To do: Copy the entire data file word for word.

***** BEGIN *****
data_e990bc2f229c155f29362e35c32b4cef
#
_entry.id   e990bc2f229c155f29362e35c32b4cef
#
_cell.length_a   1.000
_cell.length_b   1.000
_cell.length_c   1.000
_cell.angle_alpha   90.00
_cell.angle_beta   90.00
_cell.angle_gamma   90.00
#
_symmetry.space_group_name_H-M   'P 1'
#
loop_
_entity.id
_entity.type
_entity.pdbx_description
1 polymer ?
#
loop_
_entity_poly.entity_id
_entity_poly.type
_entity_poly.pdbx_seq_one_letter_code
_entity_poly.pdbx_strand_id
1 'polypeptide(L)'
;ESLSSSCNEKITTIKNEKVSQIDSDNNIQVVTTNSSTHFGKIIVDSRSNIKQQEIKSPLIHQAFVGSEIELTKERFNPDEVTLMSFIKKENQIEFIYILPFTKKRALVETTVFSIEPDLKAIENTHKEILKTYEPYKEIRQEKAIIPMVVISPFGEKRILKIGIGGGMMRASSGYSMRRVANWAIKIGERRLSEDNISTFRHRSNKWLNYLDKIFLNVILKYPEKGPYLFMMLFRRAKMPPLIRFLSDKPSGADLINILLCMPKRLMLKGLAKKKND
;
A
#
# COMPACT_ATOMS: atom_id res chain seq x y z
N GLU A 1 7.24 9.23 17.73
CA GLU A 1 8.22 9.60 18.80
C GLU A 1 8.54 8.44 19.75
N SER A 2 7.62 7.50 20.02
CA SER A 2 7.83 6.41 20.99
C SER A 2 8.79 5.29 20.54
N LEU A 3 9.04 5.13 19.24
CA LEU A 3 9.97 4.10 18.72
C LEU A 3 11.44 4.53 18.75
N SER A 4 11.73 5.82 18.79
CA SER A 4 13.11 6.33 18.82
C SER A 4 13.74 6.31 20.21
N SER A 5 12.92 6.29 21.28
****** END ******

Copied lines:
data_e990bc2f229c155f29362e35c32b4cef
#
_entry.id   e990bc2f229c155f29362e35c32b4cef
#
_cell.length_a   1.000
_cell.length_b   1.000
_cell.length_c   1.000
_cell.angle_alpha   90.00
_cell.angle_beta   90.00
_cell.angle_gamma   90.00
#
_symmetry.space_group_name_H-M   'P 1'
#
loop_
_entity.id
_entity.type
_entity.pdbx_description
1 polymer ?
#
loop_
_entity_poly.entity_id
_entity_poly.type
_entity_poly.pdbx_seq_one_letter_code
_entity_poly.pdbx_strand_id
1 'polypeptide(L)'
;ESLSSSCNEKITTIKNEKVSQIDSDNNIQVVTTNSSTHFGKIIVDSRSNIKQQEIKSPLIHQAFVGSEIELTKERFNPDEVTLMSFIKKENQIEFIYILPFTKKRALVETTVFSIEPDLKAIENTHKEILKTYEPYKEIRQEKAIIPMVVISPFGEKRILKIGIGGGMMRASSGYSMRRVANWAIKIGERRLSEDNISTFRHRSNKWLNYLDKIFLNVILKYPEKGPYLFMMLFRRAKMPPLIRFLSDKPSGADLINILLCMPKRLMLKGLAKKKND
;
A
#
# COMPACT_ATOMS: atom_id res chain seq x y z
N GLU A 1 7.24 9.23 17.73
CA GLU A 1 8.22 9.60 18.80
C GLU A 1 8.54 8.44 19.75
N SER A 2 7.62 7.50 20.02
CA SER A 2 7.83 6.41 20.99
C SER A 2 8.79 5.29 20.54
N LEU A 3 9.04 5.13 19.24
CA LEU A 3 9.97 4.10 18.72
C LEU A 3 11.44 4.53 18.75
N SER A 4 11.73 5.82 18.79
CA SER A 4 13.11 6.33 18.82
C SER A 4 13.74 6.31 20.21
N SER A 5 12.92 6.29 21.28